Carlos Quintero (MVP, and developer of MZ-Tools) recently wrote a blog post on debugging into Visual Studio’s assemblies. We liked it, and asked him to tell us a bit more…
Using .NET Reflector to understand and debug Visual Studio assemblies
As a developer of Visual Studio add-ins, I have been using .NET Reflector to understand the internals of Visual Studio assemblies since many years ago, and I consider it an invaluable tool for developers of Visual Studio extensions (add-ins, packages, etc.). In this guest post I will explain why.
Developing a somewhat complex Visual Studio extension, there are two scenarios where you may desire to have the Visual Studio source code and even to debug its assemblies:
- To understand how Visual Studio does some kind of things, because you need to do the same or similar ones in your own extension.
- To guess which code path inside a method is actually used at run-time. I mean: you may have the source code of a Visual Studio assembly with some complex logic, and it is difficult to guess which branches are actually executed for certain cases.
Microsoft has released the source code of the .NET Framework and you can even debug its assemblies, but it hasn't done the same with Visual Studio assemblies. This is where. NET Reflector comes to the rescue. You can use .NET Reflector for those two scenarios. I’ll illustrate this with a real case…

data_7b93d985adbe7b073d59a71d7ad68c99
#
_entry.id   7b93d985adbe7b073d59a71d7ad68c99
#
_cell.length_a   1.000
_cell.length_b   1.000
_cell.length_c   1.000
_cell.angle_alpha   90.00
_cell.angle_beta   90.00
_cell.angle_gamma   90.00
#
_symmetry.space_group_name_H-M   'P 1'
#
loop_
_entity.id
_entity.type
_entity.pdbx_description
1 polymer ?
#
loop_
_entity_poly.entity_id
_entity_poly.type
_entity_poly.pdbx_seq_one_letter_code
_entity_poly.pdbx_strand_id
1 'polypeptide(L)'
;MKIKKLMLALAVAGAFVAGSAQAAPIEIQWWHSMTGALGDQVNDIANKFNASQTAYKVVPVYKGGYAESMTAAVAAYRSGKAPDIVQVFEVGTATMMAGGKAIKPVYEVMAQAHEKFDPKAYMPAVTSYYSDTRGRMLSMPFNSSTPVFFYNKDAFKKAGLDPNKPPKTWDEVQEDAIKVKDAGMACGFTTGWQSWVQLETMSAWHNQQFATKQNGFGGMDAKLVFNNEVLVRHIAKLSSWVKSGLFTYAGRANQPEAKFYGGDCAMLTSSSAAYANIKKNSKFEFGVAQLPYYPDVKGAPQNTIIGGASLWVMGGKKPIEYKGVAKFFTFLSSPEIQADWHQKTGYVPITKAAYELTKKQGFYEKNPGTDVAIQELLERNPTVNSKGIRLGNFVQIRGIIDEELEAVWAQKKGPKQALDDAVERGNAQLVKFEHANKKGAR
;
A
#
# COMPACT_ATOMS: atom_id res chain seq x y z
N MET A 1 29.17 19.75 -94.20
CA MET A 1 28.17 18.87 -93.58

If you’ve tried the .NET Reflector 7.7 release, you’ll notice some new commands have appeared across the program. These are the remains of the Power Commands we integrated into the tool a while back, and as part of my work on add-ins I’ve moved the most useful ones into the foreground to make them more accessible and easier to use. These commands could previously be enabled from the options menu, but they hadn’t been worked on in a long time and had run into disrepair; some were confusing and others downright broken.
Here’s a rundown of the updated commands and how to access them from within Reflector.
This is a guest post from Wesley Steiner, the author of .NET SmokeTest, explaining his app, and how it works with Reflector.
What is .NET SmokeTest?
.net SmokeTest is a Windows application that presents an interactive interface into any .net Assembly allowing you to smoke-test an API via reflection. You can call any member without ever writing a single line code. An indispensible tool for anyone involved in developing, testing and managing software products for Windows.
Anyone remember Deblector? It was an add-in for Reflector 6 which provided debugging support. It became open source in 2007, but ceased development at Reflector 6.5 a few years ago.
In the last few weeks I’ve picked it back up, in order to investigate whether debugging could make it into the next version of Reflector Desktop as a novel feature. This is a request we’ve had a few times over email and in the forums, when users either can’t start up Visual Studio (or prefer not to), but still want to be able to easily pinpoint bugs in their code.